If you are looking for an answer to the question What is Artificial Intelligence? and you only have a minute, then here's the definition the Association for the Advancement of Artificial Intelligence offers on its home page: "the scientific understanding of the mechanisms underlying thought and intelligent behavior and their embodiment in machines."
However, if you are fortunate enough to have more than a minute, then please get ready to embark upon an exciting journey exploring AI (but beware, it could last a lifetime) …
Kaminka, Gal A. (Bar Ilan University)
Robots (and roboticists) increasingly appear at the Autonomous Agents and Multi-Agent Systems (AAMAS) conferences because the community uses robots both to inspire AAMAS research as well as to conduct it. In this article, I submit that the growing success of robotics at AAMAS is due not only to the nurturing efforts of the AAMAS community, but mainly to the increasing recognition of an important, deeper, truth: it is scientifically useful to roboticists and agent researchers to think of robots as agents.
Anand, Sarabjot Singh, Bahls, Daniel, Burghart, Catherina R., Burstein, Mark, Chen, Huajun, Collins, John, Dietterich, Tom, Doyle, Jon, Drummond, Chris, Elazmeh, William, Geib, Christopher, Goldsmith, Judy, Guesgen, Hans W., Hendler, Jim, Jannach, Dietmar, Japkowicz, Nathalie, Junker, Ulrich, Kaminka, Gal A., Kobsa, Alfred, Lang, Jerome, Leake, David B., Lewis, Lundy, Ligozat, Gerard, Macskassy, Sofus, McDermott, Drew, Metzler, Ted, Mobasher, Bamshad, Nambiar, Ullas, Nie, Zaiqing, Orsvarn, Klas, O'Sullivan, Barry, Pynadath, David, Renz, Jochen, Rodriguez, Rita V., Roth-Berghofer, Thomas, Schulz, Stefan, Studer, Rudi, Wang, Yimin, Wellman, Michael
The AAAI-07 workshop program was held Sunday and Monday, July 22-23, in Vancouver, British Columbia, Canada. The program included the following thirteen workshops: (1) Acquiring Planning Knowledge via Demonstration; (2) Configuration; (3) Evaluating Architectures for Intelligence; (4) Evaluation Methods for Machine Learning; (5) Explanation-Aware Computing; (6) Human Implications of Human-Robot Interaction; (7) Intelligent Techniques for Web Personalization; (8) Plan, Activity, and Intent Recognition; (9) Preference Handling for Artificial Intelligence; (10) Semantic e-Science; (11) Spatial and Temporal Reasoning; (12) Trading Agent Design and Analysis; and (13) Information Integration on the Web.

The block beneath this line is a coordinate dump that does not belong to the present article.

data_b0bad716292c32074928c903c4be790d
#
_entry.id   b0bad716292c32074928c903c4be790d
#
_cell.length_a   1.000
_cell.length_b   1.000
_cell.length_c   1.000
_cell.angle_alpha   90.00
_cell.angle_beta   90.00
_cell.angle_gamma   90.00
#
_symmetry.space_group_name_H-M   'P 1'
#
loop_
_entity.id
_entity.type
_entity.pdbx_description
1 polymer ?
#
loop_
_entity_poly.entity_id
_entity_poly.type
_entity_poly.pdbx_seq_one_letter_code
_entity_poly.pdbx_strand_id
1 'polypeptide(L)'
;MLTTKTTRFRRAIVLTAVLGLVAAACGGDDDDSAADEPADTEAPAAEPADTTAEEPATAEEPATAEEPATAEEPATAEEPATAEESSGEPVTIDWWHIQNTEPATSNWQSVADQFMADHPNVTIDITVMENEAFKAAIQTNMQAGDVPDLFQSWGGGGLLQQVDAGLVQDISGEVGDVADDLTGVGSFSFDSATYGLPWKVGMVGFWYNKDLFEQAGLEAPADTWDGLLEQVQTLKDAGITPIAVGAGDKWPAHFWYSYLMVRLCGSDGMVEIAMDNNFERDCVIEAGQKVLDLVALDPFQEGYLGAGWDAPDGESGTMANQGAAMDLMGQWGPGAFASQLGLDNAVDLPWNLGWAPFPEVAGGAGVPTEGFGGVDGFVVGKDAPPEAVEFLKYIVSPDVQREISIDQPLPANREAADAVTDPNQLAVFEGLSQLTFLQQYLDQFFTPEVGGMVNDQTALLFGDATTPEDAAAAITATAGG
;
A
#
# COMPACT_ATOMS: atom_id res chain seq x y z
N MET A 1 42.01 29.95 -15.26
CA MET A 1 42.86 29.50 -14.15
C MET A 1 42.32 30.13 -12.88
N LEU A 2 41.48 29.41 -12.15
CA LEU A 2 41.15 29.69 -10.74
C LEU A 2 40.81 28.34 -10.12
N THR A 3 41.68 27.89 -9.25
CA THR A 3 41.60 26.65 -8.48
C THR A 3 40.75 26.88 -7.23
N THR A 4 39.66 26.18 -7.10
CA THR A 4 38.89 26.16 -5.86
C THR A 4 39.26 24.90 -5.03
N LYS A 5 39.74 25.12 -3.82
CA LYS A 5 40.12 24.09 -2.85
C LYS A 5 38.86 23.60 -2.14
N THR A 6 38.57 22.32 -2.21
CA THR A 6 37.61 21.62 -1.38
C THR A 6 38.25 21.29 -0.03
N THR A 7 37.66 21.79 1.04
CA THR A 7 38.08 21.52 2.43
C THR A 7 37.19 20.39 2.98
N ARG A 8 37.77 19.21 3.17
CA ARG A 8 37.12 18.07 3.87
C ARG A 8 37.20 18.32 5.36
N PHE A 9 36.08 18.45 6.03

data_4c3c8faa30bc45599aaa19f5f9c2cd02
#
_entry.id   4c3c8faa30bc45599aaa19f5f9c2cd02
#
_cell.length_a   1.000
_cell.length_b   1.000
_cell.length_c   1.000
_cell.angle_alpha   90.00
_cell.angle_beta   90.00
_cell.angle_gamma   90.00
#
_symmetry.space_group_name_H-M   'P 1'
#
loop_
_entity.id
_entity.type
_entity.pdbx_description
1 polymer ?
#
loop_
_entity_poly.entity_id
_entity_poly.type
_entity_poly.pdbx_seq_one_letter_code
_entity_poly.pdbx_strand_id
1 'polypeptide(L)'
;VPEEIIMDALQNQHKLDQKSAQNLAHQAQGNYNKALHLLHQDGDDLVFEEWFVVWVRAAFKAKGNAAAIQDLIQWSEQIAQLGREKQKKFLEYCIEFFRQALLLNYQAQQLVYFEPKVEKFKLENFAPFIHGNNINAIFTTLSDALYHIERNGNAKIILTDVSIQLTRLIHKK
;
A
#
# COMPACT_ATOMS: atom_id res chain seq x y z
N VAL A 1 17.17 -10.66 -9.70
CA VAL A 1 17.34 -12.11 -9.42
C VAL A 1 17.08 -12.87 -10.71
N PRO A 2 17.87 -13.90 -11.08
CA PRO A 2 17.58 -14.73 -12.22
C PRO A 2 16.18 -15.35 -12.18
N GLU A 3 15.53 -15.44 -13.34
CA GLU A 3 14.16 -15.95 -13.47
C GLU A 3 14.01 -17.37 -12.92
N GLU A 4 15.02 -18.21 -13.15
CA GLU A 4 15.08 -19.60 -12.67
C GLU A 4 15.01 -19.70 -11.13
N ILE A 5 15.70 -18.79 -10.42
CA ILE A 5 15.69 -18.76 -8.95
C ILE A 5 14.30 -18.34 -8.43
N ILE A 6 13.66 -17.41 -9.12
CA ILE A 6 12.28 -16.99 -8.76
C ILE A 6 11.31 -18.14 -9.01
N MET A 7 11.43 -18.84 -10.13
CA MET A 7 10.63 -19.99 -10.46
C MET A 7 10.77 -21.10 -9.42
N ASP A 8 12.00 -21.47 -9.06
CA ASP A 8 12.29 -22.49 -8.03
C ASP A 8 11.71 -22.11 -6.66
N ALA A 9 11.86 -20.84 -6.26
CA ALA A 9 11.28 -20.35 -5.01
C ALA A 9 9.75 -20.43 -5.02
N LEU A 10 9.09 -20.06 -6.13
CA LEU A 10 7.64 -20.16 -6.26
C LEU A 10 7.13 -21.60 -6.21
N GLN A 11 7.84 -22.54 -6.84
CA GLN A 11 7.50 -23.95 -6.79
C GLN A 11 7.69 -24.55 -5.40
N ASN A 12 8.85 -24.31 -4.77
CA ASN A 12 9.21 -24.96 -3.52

Achtner, Wolfgang, Aimeur, Esma, Anand, Sarabjot Singh, Appelt, Doug, Ashish, Naveen, Barnes, Tiffany, Beck, Joseph E., Dias, M. Bernardine, Doshi, Prashant, Drummond, Chris, Elazmeh, William, Felner, Ariel, Freitag, Dayne, Geffner, Hector, Geib, Christopher W., Goodwin, Richard, Holte, Robert C., Hutter, Frank, Isaac, Fair, Japkowicz, Nathalie, Kaminka, Gal A., Koenig, Sven, Lagoudakis, Michail G., Leake, David B., Lewis, Lundy, Liu, Hugo, Metzler, Ted, Mihalcea, Rada, Mobasher, Bamshad, Poupart, Pascal, Pynadath, David V., Roth-Berghofer, Thomas, Ruml, Wheeler, Schulz, Stefan, Schwarz, Sven, Seneff, Stephanie, Sheth, Amit, Sun, Ron, Thielscher, Michael, Upal, Afzal, Williams, Jason, Young, Steve, Zelenko, Dmitry
The Workshop program of the Twenty-First Conference on Artificial Intelligence was held July 16-17, 2006 in Boston, Massachusetts. The program was chaired by Joyce Chai and Keith Decker. The titles of the 17 workshops were AIDriven Technologies for Service-Oriented Computing; Auction Mechanisms for Robot Coordination; Cognitive Modeling and Agent-Based Social Simulations, Cognitive Robotics; Computational Aesthetics: Artificial Intelligence Approaches to Beauty and Happiness; Educational Data Mining; Evaluation Methods for Machine Learning; Event Extraction and Synthesis; Heuristic Search, Memory- Based Heuristics, and Their Applications; Human Implications of Human-Robot Interaction; Intelligent Techniques in Web Personalization; Learning for Search; Modeling and Retrieval of Context; Modeling Others from Observations; and Statistical and Empirical Approaches for Spoken Dialogue Systems.
This article reports on the Sixth Robot World Cup Competition and Conference (RoboCup-2002) Fukuoka/Busan, which took place from 19 to 25 June in Fukuoka, Japan. It was the largest Robo- Cup since 1997 and held the first humanoid league competition in the world. Further, the first ROBOTREX (robot trade and exhibitions) was held with about 50 companies, universities, and institutes represented. To the best of our knowledge, this was the largest robotic event in history.